The Candidates on George W. Bush

Brian Cook and Ana Hristova

Bush bashing: It’s pointless, immature, detrimental to civil discourse and counterproductive in luring those all-important “NASCAR Dads” we’ve heard so much about. But dammit if it’s not good fun. So in a spirit of malevolent glee, here are the Democratic candidates, speaking harmoniously on the single issue that can truly unite a divided electorate: the follies and failings of our feckless flight-suit-in-chief.

Carol Moseley Braun
She has complained that the current administration is “spending money like a drunken sailor” and believes better, more accurate descriptions of Bush’s “No Child Left Behind” program would be “No Child Left Untested” or “No Child Left with a Behind.”
Wesley Clark
Clark has done an about-face from his 2001 endorsement, given at a GOP fund-raising dinner, of “the great team in office, men like Colin Powell, Don Rumsfeld, Dick Cheney, Condoleeza Rice.” While Clark may still be confused about the gender of Rice, he has since revised his opinion, calling the great team’s foreign policy “reckless” and “irresponsible” and arguing that Bush’s “axis of evil” was “probably the single worst formulation in the last half-century of American foreign policy.”
Howard Dean
Deriding Bush’s tax cuts as a gift of “$3 trillion for Ken Lay and the boys,” Dean believes Bush pursues “Enron economics,” which “is the equivalent of mortgaging your house to get spending money for the weekend.” Like Braun, he would change the name of “No Child Left Behind,” his preference being “No School Board Left Standing.”
John Edwards
He has pointed out that while Bush may be fluent in Spanish, “the only Spanish he speaks when it comes to jobs is ‘Hasta la vista.’” And Bush’s health-care initiatives caused the senator to tell an audience “we ought to go to the White House and hang a big sign on the door … that says, ‘This president is hazardous to your health.’”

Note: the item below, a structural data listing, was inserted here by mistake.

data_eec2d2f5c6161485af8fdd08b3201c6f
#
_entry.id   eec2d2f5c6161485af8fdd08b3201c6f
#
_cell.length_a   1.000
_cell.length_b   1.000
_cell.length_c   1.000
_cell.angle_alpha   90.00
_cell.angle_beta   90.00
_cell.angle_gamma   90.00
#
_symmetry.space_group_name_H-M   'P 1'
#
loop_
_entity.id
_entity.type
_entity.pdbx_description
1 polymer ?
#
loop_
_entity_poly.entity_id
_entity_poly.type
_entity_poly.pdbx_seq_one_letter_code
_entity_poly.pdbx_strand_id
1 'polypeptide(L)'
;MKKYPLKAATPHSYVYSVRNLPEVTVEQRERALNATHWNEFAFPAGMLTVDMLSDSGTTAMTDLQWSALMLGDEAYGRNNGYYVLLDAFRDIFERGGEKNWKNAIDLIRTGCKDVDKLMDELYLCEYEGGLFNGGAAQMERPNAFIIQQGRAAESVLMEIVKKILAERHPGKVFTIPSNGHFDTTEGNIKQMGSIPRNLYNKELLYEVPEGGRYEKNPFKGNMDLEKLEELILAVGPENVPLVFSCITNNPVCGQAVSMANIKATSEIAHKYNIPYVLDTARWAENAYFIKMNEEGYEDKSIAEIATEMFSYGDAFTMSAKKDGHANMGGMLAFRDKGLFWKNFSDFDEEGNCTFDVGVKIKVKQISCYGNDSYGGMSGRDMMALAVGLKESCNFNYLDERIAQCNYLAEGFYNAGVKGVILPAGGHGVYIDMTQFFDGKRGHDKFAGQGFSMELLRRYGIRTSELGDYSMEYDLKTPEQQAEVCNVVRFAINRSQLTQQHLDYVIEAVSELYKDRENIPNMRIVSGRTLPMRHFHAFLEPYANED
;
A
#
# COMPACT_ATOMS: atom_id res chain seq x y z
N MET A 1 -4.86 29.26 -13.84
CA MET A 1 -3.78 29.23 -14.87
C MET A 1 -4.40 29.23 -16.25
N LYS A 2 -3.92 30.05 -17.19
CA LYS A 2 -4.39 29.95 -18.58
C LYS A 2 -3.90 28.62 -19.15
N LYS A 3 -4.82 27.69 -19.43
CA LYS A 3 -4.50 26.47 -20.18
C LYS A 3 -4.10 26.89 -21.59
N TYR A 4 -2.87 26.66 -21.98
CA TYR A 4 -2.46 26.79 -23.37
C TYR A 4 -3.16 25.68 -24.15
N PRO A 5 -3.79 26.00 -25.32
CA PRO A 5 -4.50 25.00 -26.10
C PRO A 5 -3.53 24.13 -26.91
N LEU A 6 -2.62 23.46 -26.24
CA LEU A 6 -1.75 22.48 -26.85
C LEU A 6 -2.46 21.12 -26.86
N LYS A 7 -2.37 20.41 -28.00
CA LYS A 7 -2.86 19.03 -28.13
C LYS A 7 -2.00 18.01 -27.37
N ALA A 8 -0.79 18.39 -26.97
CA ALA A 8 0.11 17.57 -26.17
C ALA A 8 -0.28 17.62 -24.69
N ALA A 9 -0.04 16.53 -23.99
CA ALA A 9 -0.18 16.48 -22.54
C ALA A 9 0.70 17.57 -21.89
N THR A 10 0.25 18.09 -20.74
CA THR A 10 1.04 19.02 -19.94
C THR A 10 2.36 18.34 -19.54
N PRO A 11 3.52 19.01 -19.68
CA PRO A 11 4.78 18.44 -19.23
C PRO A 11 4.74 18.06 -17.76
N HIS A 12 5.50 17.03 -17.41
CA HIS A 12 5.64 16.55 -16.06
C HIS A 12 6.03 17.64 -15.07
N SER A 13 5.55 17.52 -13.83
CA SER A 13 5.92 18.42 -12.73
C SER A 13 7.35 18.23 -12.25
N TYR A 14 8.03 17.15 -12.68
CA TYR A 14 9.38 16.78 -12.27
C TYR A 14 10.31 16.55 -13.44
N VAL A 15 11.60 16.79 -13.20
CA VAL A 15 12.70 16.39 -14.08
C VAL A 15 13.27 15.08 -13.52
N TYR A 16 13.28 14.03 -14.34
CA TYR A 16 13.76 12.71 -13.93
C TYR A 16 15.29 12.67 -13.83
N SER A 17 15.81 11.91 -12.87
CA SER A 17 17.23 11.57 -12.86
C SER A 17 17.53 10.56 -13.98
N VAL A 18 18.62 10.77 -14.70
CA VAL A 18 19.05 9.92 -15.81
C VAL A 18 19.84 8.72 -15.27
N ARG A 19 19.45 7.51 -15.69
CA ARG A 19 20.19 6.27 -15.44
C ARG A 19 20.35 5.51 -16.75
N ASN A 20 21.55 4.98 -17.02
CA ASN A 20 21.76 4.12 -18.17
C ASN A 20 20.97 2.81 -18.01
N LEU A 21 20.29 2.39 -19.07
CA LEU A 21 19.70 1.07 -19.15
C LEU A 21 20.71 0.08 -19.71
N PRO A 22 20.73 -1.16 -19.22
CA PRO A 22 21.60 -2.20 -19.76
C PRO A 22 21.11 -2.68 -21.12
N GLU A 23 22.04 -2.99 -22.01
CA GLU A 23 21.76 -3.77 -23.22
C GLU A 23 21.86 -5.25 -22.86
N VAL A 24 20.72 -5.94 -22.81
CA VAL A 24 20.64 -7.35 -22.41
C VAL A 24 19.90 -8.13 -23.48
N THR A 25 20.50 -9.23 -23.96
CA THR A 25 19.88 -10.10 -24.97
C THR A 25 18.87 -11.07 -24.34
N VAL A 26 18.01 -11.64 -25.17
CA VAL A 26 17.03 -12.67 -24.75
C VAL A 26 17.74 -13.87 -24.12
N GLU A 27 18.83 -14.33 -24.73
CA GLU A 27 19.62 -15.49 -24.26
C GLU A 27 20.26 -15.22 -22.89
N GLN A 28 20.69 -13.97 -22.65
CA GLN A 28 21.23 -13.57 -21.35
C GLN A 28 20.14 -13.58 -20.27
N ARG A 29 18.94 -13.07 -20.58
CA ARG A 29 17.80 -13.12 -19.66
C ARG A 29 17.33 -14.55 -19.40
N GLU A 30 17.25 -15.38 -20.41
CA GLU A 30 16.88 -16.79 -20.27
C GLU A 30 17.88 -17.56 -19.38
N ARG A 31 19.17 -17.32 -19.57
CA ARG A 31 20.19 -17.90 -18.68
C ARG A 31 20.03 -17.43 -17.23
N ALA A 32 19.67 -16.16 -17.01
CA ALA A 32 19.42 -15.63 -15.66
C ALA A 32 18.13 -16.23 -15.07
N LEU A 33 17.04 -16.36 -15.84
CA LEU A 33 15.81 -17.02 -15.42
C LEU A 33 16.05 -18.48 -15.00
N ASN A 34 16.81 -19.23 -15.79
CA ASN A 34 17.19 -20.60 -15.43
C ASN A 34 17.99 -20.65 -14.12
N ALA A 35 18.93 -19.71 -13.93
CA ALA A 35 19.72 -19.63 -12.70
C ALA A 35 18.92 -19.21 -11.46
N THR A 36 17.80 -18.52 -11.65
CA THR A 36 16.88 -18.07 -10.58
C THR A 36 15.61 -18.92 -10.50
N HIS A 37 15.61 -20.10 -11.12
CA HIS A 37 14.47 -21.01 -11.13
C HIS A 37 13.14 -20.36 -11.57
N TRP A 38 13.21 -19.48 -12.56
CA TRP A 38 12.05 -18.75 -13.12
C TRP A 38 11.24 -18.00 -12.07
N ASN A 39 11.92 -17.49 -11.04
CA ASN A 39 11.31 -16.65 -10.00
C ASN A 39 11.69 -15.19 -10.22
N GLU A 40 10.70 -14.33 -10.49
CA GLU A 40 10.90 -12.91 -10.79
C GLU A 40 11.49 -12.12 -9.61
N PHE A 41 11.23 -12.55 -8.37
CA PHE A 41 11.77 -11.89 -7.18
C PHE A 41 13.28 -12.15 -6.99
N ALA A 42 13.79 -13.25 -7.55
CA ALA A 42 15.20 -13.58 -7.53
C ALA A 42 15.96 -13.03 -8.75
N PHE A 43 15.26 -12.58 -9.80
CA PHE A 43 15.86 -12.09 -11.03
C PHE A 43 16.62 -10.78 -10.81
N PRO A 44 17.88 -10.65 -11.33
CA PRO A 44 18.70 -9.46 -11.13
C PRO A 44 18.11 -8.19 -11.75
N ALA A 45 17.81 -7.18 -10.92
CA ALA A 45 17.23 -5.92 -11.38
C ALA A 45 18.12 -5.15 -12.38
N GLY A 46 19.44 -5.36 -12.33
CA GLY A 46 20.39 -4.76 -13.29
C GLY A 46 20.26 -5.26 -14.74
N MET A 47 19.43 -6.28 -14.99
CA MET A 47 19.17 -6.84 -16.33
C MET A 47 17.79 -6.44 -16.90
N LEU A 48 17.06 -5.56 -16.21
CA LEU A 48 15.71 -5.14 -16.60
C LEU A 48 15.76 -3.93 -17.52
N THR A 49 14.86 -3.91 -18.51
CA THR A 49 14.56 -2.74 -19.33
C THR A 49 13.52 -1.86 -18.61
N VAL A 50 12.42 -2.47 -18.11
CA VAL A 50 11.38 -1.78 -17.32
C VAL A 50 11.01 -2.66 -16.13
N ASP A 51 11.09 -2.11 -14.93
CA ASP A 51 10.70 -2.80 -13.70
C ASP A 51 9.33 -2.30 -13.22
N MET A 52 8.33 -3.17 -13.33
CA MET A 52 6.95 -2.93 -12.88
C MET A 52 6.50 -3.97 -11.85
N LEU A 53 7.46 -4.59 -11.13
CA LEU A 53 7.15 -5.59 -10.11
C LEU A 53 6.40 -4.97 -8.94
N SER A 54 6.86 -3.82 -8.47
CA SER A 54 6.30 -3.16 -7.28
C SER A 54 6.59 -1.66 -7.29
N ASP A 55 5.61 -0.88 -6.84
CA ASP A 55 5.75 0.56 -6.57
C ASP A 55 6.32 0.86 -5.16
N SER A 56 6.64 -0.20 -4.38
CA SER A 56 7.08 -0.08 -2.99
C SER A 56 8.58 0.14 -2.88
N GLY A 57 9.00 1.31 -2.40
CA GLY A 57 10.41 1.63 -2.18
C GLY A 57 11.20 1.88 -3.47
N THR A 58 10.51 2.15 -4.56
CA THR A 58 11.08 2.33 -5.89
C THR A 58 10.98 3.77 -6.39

Dick Gephardt
The longtime representative has asked the obvious question, “How many Americans have to lose their jobs before George Bush loses his?” and was less than impressed with Bush’s landing on the U.S.S. Abraham Lincoln, remarking, “If he really wanted to show us the state of affairs, he should have landed on a patch of quicksand.”
John Kerry
Many complain about his lack of humor, but Kerry recently brought down the house with this remark: “General Boykin has confused the heck out of the White House on all this talk about the Almighty. When he talks about the Almighty, the president thinks he’s talking about Cheney, Cheney thinks he’s talking about Halliburton … and John Ashcroft thinks they’re talking about him.”
Dennis Kucinich
As the only candidate who has offered to set up a Department of Peace, Kucinich usually avoids personal attacks and focuses his criticism on policies. His most bitter remarks came this past Labor Day when Bush decided to use Ohio as a photo op backdrop. After tremendously understating that Bush was “no friend of working people,” Kucinich said, “I hope his tour of the state will include the empty factories and bankrupt corporations.”
Joseph Lieberman
Incredibly, the seemingly sober senator once defeated Christopher Hitchens in a celebrity stand-up contest. The following quip makes this a little easier to understand. “In the Bush administration, the foxes are guarding the foxes, and the middle-class hens are getting plucked. I want to make it clear I said plucked.”
Al Sharpton
After Bush’s “Bring ’em on” taunt, Sharpton compared the president to “a gang leader in South Central L.A.” If elected, he promised Bush a position “in the Bureau of Missing Persons because he keeps missing everything he goes after.” As for the infamous tax breaks, Sharpton thought they were “like Jim Jones giving [out] Kool Aid. It tastes good, but it’ll kill you.”

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